In a communique issued at the end of the meeting, the stakeholders resolved to reinvigorate their effort towards customer engagement through the launch of Customer Care Units for adequate resolution of power sector issues in line with the standards set up by the Nigerian Electricity Regulatory Commission (NERC).

The Transmission Company of Nigeria (TCN) also gave a commitment to strengthen transmission capacity to more than 5000 MW by the end of the year while Port Harcourt DisCo, Ibom Power and Odukpani plants said they are developing an action plan to direct extra power from both plants to Calabar in order to maximize the generation capacity of the plants.

Also, in line with resolutions in previous meetings, the Nigerian Electricity Management Services Agency (NEMSA) reported that it has commenced the safety ranking of DisCos accordingly while DisCos renewed their commitment to aggressive metering and made commitments to ensure that customers under the Credited Advanced Payment for Metering Implementation (CAPMI) Scheme are metered as quickly as possible.

The Central Bank of Nigeria also gave commitment to resume disbursement of CBN Nigerian Electricity Market Stabilization Facility (NEMSF) upon finalizing the structure and payment model with NERC and other stakeholders ; while TCN made submission on the progress of ongoing work to improve transmission infrastructure across the country.

Earlier at the opening of the meeting, Fashola emphasized the importance of quality customer service in the Power Sector saying it was the only way to engender compliance with regards to bill payment among consumers of power nationwide.

The Minister said consumers needed to understand the intricacies of power generation, transmission and supply including why they could not get service at a particular point in time noting that their first line of comfort would be to know that somebody was aware that there was a problem in the first place.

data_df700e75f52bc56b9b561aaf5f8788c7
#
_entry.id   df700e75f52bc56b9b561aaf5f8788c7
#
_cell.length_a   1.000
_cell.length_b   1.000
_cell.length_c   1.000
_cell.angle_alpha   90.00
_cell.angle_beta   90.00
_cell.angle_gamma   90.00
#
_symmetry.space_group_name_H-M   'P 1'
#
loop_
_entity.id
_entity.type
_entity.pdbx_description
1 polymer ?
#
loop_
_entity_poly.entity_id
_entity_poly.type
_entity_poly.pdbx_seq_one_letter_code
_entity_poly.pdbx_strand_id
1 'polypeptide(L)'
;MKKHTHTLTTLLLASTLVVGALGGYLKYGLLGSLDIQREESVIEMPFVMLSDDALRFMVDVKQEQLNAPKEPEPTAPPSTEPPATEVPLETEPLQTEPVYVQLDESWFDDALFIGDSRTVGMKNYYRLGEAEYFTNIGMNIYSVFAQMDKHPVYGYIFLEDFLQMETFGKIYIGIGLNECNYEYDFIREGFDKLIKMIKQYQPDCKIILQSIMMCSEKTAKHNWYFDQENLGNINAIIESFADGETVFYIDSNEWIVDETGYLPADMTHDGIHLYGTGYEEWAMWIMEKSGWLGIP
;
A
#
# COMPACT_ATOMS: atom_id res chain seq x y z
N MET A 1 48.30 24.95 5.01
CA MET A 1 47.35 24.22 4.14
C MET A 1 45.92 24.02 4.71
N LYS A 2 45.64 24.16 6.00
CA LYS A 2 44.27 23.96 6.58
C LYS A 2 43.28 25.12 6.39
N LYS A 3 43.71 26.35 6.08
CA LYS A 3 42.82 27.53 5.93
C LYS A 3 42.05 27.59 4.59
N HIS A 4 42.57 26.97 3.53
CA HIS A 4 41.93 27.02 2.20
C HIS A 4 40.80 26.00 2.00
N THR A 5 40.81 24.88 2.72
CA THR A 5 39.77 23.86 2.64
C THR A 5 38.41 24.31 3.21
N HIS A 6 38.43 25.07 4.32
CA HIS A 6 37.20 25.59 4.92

“I would again reiterate that you, the owners of the assets, the DisCos and the GenCos, must step up and take responsibility for your business”, Fashola said adding that like the telecoms operators, the power agencies must drive their customer outlets, manage customer complaints, regularly adding other services related to power generation and distribution.

The Minister further urged, “You are the ones to do all the advertising, messaging and explanations about, what is going on? So you must perform that task very quickly”.

“You are not different from other brands in their services and therefore, branding, communication, education, information and service quality are what all of you must take responsibility for in your various units of operation”, he said.

According to the Minister, Government would continue to play the regulatory role in the business of power generation and distribution while it is the duty of the GenCos and DisCos to render services in such a way as to create harmony and cooperation between themselves and the consumers.

While noting that other companies involved in providing services to the public are not without problems, Fashola said that most of such problems were solved at various operational levels within the companies, while pointing out the fact that certain complaints within the power sector could be resolved by the various units without getting to the Ministry in Abuja.

“So when complaints come to us from Warri, Calabar, Maiduguri etc. that there is no power, I believe that the first responders must be your people”, he said.

The Minister said after being aware that someone within the sector was aware of the problem of the consumer, the next relevant line of comfort was how soon such a problem could be resolved adding that Nigerians have always demonstrated a reasonable disposition towards such problems.